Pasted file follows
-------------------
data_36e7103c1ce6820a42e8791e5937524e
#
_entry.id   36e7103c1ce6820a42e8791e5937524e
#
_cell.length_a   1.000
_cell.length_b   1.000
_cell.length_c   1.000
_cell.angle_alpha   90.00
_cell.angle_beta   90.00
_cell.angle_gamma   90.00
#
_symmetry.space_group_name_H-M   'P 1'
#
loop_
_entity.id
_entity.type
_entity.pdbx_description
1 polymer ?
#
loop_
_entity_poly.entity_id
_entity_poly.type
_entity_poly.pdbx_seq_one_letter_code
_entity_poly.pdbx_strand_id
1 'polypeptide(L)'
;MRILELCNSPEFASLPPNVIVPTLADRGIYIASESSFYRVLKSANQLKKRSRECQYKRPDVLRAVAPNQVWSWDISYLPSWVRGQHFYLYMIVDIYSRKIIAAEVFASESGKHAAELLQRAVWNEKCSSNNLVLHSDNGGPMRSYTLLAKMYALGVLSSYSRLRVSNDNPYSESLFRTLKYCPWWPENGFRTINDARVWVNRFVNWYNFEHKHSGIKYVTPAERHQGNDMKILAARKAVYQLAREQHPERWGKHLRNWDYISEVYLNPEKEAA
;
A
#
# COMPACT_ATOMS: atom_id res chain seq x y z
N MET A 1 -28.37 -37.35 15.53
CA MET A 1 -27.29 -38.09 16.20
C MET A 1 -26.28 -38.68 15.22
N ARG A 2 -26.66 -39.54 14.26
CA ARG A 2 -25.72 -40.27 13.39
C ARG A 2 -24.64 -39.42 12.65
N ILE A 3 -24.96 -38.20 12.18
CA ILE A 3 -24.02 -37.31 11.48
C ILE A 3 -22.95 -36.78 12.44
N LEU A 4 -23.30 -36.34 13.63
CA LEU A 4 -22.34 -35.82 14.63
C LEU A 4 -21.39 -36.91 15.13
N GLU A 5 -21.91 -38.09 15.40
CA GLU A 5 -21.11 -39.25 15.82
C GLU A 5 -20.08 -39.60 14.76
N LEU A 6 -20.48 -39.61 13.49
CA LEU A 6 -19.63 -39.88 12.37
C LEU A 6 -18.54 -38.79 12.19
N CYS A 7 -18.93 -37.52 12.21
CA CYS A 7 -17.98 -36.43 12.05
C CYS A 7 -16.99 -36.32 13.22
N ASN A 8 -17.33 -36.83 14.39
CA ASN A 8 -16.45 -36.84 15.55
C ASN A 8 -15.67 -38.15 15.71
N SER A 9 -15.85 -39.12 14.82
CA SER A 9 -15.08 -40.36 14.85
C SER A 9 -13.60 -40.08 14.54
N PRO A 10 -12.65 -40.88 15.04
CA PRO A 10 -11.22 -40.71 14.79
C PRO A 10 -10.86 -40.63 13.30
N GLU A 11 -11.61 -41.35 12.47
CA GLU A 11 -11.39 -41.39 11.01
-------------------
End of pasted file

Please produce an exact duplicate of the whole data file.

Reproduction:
data_36e7103c1ce6820a42e8791e5937524e
#
_entry.id   36e7103c1ce6820a42e8791e5937524e
#
_cell.length_a   1.000
_cell.length_b   1.000
_cell.length_c   1.000
_cell.angle_alpha   90.00
_cell.angle_beta   90.00
_cell.angle_gamma   90.00
#
_symmetry.space_group_name_H-M   'P 1'
#
loop_
_entity.id
_entity.type
_entity.pdbx_description
1 polymer ?
#
loop_
_entity_poly.entity_id
_entity_poly.type
_entity_poly.pdbx_seq_one_letter_code
_entity_poly.pdbx_strand_id
1 'polypeptide(L)'
;MRILELCNSPEFASLPPNVIVPTLADRGIYIASESSFYRVLKSANQLKKRSRECQYKRPDVLRAVAPNQVWSWDISYLPSWVRGQHFYLYMIVDIYSRKIIAAEVFASESGKHAAELLQRAVWNEKCSSNNLVLHSDNGGPMRSYTLLAKMYALGVLSSYSRLRVSNDNPYSESLFRTLKYCPWWPENGFRTINDARVWVNRFVNWYNFEHKHSGIKYVTPAERHQGNDMKILAARKAVYQLAREQHPERWGKHLRNWDYISEVYLNPEKEAA
;
A
#
# COMPACT_ATOMS: atom_id res chain seq x y z
N MET A 1 -28.37 -37.35 15.53
CA MET A 1 -27.29 -38.09 16.20
C MET A 1 -26.28 -38.68 15.22
N ARG A 2 -26.66 -39.54 14.26
CA ARG A 2 -25.72 -40.27 13.39
C ARG A 2 -24.64 -39.42 12.65
N ILE A 3 -24.96 -38.20 12.18
CA ILE A 3 -24.02 -37.31 11.48
C ILE A 3 -22.95 -36.78 12.44
N LEU A 4 -23.30 -36.34 13.63
CA LEU A 4 -22.34 -35.82 14.63
C LEU A 4 -21.39 -36.91 15.13
N GLU A 5 -21.91 -38.09 15.40
CA GLU A 5 -21.11 -39.25 15.82
C GLU A 5 -20.08 -39.60 14.76
N LEU A 6 -20.48 -39.61 13.49
CA LEU A 6 -19.63 -39.88 12.37
C LEU A 6 -18.54 -38.79 12.19
N CYS A 7 -18.93 -37.52 12.21
CA CYS A 7 -17.98 -36.43 12.05
C CYS A 7 -16.99 -36.32 13.22
N ASN A 8 -17.33 -36.83 14.39
CA ASN A 8 -16.45 -36.84 15.55
C ASN A 8 -15.67 -38.15 15.71
N SER A 9 -15.85 -39.12 14.82
CA SER A 9 -15.08 -40.36 14.85
C SER A 9 -13.60 -40.08 14.54
N PRO A 10 -12.65 -40.88 15.04
CA PRO A 10 -11.22 -40.71 14.79
C PRO A 10 -10.86 -40.63 13.30
N GLU A 11 -11.61 -41.35 12.47
CA GLU A 11 -11.39 -41.39 11.01